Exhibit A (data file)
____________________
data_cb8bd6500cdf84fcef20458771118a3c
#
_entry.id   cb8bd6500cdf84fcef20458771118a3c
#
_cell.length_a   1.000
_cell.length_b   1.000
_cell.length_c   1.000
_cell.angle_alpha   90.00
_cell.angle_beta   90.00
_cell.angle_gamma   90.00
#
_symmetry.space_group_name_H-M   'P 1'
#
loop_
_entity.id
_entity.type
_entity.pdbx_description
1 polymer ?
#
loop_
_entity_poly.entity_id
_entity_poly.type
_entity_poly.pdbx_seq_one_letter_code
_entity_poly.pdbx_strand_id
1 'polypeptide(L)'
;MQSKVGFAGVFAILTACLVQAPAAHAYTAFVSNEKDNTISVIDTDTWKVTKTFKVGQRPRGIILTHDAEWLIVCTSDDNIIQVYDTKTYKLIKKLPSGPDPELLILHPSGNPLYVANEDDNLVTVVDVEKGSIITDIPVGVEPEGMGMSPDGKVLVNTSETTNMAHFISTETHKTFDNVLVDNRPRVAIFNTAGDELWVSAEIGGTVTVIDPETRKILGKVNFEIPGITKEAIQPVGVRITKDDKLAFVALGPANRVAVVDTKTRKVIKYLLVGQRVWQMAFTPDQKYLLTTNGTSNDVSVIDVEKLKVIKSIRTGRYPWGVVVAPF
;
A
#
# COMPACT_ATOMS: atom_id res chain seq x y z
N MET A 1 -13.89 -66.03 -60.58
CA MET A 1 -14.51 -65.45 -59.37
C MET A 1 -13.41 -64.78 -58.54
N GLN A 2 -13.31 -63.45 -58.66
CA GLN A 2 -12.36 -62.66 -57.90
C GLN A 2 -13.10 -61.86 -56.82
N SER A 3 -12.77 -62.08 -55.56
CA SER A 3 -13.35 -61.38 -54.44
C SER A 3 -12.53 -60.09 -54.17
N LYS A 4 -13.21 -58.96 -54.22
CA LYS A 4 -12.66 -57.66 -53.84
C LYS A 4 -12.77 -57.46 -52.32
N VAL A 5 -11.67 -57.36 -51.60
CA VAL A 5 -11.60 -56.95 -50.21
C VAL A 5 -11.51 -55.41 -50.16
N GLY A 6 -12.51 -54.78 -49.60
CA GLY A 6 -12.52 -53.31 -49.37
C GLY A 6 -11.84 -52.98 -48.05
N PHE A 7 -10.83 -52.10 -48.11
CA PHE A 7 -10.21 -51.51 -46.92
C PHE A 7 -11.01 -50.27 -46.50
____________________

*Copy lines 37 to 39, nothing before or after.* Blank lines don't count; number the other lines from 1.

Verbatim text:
N SER A 3 -12.77 -62.08 -55.56
CA SER A 3 -13.35 -61.38 -54.44
C SER A 3 -12.53 -60.09 -54.17